it shall occupy the posts of honour and power.
[p69] A more powerful agency than even all these, in bringing
about a general similarity among mankind, is the complete
establishment, in this and other free countries, of the ascendancy of
public opinion in the State.
[p70] Though society is not founded on a contract, and though no
good purpose is answered by inventing a contract in order to deduce
social obligations from it, every one who receives the protection of
society renders it indispensible that each should be bound to observe
a certain line of conduct towards the rest. Nor is this all that
society may do. The acts of an individual may be hurtful to others,
or wanting in due consideration for their welfare, without going to
the length of violating any of their constituted rights. The
offender may then be justly punished by opinion, though not by law.
As soon as any part of a person's conduct affects prejudicially the
interests of others, society has jurisdiction over it, and the
question whether the general welfare will or will not be promoted by
interfering with it, becomes open to discussion. But there is no
room for entertaining any such question when a person's conduct
affects the interest of no persons besides himself, or needs not
effect them unless they like (all persons concerned being of ull age,
and the ordinary amount of understanding). In all usch cases, there
should be perfect freedom, legal and social, to do the action and
stand the consequences.
It would be a great misunderstanding of this doctrine to suppose
that it is one of selfish indifference, which pretends that human
beings have no business with oeach other's conduct in life, and that
they should not concern themselves about the well-doing or well-being
of one another, unless their own interest is involved. Instead oof
any diminution, there is need of great increase of disinterested
exertion to promote the good of others.
[p72] It would be well, indeed, if this good office were much more
freely rendered than the common notions of politeness at present
permit, and if one person could honestly point out to another that he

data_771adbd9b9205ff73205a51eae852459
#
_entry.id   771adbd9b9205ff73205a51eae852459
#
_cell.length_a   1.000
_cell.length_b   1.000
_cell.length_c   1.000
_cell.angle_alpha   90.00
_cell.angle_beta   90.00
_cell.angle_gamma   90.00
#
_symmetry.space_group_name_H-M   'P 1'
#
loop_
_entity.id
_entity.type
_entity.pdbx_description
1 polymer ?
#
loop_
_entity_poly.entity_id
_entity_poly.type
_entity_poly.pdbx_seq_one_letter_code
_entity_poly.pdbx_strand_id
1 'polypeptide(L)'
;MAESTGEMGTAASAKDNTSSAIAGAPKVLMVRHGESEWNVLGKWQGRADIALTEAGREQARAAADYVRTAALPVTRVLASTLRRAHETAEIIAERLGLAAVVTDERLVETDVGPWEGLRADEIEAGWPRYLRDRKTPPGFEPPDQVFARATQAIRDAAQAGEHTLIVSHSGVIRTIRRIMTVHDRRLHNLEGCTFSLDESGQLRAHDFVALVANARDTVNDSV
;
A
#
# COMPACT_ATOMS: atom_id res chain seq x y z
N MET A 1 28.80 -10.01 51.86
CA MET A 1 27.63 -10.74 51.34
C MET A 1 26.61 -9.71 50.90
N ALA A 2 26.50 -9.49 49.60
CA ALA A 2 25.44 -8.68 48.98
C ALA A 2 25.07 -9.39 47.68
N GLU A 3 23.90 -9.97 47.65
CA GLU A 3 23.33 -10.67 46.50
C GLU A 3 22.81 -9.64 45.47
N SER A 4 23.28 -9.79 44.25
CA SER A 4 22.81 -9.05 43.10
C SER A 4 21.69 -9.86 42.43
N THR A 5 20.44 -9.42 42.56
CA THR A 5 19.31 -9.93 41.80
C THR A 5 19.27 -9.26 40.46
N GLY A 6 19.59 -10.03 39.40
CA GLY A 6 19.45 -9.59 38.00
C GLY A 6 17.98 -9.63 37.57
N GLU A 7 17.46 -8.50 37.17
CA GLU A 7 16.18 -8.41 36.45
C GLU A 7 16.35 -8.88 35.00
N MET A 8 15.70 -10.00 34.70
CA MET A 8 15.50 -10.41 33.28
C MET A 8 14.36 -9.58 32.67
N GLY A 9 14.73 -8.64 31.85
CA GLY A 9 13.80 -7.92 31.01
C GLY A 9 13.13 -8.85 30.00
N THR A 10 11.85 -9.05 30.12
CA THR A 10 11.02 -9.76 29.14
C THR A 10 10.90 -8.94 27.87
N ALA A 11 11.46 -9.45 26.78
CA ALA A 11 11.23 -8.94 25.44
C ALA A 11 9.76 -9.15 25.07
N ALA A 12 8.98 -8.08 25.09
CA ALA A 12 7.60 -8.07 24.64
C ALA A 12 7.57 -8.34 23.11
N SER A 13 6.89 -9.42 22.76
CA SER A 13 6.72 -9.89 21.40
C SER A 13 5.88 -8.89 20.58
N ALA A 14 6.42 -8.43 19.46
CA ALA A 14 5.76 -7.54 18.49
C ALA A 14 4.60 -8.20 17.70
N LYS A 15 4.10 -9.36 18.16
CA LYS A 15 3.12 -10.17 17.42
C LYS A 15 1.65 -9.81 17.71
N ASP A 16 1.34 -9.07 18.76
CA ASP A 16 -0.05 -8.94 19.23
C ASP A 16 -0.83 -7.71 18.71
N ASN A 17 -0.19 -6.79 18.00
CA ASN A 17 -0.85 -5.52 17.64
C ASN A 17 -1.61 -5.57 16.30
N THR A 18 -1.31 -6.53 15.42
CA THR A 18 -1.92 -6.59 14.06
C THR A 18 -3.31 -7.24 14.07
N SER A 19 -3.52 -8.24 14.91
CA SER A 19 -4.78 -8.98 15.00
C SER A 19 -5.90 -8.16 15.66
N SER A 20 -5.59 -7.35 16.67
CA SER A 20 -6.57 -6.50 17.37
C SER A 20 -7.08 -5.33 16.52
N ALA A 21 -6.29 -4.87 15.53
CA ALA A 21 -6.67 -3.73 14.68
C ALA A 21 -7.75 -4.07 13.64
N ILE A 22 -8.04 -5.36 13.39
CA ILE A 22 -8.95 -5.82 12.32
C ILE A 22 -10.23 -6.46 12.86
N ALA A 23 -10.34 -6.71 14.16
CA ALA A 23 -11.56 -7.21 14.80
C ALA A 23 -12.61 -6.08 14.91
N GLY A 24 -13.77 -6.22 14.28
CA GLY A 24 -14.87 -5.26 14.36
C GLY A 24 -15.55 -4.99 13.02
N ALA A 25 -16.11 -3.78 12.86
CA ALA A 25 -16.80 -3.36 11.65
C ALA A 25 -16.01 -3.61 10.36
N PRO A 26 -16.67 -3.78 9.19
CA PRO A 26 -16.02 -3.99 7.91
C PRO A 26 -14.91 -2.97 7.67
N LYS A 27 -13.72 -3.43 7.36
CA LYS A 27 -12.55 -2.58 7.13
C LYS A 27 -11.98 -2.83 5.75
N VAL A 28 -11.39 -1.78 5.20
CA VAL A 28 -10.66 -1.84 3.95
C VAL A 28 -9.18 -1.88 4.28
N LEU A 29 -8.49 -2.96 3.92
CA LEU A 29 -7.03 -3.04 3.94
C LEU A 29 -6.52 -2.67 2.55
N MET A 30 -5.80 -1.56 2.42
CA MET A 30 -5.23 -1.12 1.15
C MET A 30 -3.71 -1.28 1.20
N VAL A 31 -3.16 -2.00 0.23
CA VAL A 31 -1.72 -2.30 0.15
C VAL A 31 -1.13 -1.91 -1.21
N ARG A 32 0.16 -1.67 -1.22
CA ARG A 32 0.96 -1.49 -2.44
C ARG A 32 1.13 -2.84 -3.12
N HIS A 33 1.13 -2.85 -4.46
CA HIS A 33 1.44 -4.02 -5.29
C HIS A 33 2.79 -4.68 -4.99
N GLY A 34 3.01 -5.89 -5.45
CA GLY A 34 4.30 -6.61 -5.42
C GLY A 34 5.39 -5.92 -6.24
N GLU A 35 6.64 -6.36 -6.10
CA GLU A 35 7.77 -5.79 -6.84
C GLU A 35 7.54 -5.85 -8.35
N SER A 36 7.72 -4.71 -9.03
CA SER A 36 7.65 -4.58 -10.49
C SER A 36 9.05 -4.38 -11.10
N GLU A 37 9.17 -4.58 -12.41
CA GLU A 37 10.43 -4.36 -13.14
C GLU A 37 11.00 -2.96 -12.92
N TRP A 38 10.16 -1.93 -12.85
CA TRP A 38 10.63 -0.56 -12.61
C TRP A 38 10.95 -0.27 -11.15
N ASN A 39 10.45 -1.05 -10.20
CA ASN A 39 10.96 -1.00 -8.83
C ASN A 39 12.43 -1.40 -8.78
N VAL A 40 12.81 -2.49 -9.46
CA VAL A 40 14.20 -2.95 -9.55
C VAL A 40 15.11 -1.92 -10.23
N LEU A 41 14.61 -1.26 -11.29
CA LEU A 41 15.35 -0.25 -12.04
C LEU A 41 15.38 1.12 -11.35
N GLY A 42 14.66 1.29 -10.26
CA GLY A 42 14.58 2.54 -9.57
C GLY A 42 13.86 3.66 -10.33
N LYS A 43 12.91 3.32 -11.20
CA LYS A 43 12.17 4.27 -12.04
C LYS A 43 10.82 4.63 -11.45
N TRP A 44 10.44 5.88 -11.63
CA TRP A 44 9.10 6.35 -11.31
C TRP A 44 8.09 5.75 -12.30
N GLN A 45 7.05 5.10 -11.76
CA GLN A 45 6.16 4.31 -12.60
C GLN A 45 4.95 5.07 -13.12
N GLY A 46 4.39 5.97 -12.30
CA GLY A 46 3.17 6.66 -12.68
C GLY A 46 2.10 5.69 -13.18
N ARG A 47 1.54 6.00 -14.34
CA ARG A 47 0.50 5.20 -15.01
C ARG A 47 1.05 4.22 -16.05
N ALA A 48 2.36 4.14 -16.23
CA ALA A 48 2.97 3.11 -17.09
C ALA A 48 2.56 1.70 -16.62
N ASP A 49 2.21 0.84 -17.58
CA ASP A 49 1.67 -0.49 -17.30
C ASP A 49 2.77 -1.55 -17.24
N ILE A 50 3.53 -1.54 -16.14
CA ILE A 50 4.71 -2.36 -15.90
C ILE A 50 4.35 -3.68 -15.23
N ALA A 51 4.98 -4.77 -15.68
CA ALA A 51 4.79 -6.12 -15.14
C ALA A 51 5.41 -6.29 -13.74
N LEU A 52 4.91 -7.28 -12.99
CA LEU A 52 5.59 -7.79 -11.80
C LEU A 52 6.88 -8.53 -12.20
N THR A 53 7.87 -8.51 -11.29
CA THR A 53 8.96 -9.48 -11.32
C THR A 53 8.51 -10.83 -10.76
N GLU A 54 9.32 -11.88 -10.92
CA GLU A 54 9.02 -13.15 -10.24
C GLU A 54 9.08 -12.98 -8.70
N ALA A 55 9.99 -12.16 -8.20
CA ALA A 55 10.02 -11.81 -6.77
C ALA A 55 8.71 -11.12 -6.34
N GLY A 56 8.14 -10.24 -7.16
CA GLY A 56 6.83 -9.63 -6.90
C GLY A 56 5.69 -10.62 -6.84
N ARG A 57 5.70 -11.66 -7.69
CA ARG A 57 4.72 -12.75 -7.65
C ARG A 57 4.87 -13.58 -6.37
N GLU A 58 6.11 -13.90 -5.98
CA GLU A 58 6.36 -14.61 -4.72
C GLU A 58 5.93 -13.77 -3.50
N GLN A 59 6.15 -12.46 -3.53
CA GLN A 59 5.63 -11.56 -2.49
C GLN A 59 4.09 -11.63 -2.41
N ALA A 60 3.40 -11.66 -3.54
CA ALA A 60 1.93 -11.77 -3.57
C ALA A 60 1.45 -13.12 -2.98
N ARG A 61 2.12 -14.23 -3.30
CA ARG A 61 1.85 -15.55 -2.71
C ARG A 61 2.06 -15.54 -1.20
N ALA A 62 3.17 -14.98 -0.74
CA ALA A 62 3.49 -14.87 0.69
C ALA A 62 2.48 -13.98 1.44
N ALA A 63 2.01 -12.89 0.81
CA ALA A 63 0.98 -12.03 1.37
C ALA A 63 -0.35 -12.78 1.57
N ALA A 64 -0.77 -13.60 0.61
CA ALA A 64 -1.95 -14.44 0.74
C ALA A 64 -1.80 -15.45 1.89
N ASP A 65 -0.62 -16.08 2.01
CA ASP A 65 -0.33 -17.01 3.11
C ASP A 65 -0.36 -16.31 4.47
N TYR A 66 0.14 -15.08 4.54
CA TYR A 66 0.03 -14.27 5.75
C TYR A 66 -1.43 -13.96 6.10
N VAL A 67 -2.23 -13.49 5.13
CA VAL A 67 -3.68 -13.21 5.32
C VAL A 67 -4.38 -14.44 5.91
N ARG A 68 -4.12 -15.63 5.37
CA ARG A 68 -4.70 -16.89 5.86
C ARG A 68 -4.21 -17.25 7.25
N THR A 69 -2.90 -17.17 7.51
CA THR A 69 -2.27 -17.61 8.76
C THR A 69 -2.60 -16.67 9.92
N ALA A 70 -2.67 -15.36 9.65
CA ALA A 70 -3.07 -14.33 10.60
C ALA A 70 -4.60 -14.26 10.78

thinks hime in fault, withou being considered unmannerly or
presuming. [...] We have a right, also, in various ways, to actu upon
our unfavourable opinion of any one, not to the oppression of his
individuality [WHATEVER THAT MEANS], but in the exercise of ours. We
are not bound, for example, to seek his society; we have a right to
avoid it (though not to parade the avoidance), for we have a right to
choose the society most acceptable to us. We have a right, and it
may be our duty, to caution others against him, if we think his
example or conversation likely to have pernicious effect on those
with whom he associates.
[p76] In like manner, when a person disables himself, by conduct
purely self-regarding, from the performance of some definite duty
incumbent on him to the public, he is guilty of a social offense. No
person ought to be punished simply for being drunk; but a soldier or a
policeman should be punished for being drunk on duty. [...] Whenever, in
short, there is a definite damage, or a definite risk of damage, either to
an individual or to the public, the case is taken out of the province of
liberty, and placed in that of morality of law. [...] But I cannot consent to
argue the point as if society had no means of bringing its weaker members
up to its ordinary standard of rational conduct, except waiting till they
do sommething irrational, and then punishing them, legally or morally,
[p77] If society lets any considerable number of its members grow up
mere children, incapable of being acted on by rational consideration of
distant motives, society has itself to blame for the consequences.
[p79] And it is not difficult to show, by abundant instances, that
to extend the bounds of what may be called moral police, until it
encroaches on the most unquestionably legitimate liberty of the
individual, is one of the most universal of all human propensities.
[p81] It is affirmed that in the country where this tendency [towards a
democratic constitution of society] is most completely realised -- where
both society and the government are most democratic -- the United States
-- the feeling of the majority, to whom any appearance of a more showy or
costly style of living than they can hope to rival is disagreeable,
operates as a tolerably effectual sumptuary law, and that in many parts of
the Union it is really difficlut for a person possessing a very large
income to find any mode of spending it which will not incur popular
disapprobation. Though such statements as these are doubtless much
exaggerated as a representation of existing facts, the state of things
they describe is not only a conceivable and possible, but a probable
result of democratic feeling, combined with the notion that the public has
a right to a veto on the manner in which individuals shall spend their
[p83] Quote of Edward Henry Stanley British Secretary of State for
India, 'I claim, as a citizen, a right to legislate whenever my social
rights are invaded by the social act of another.' And now for the
definition of these 'social rights.' 'If anything invades my social
rights, certainly the traffic in strong drink does. It destroys my
primary right of security, by constantly creating and tsimulating social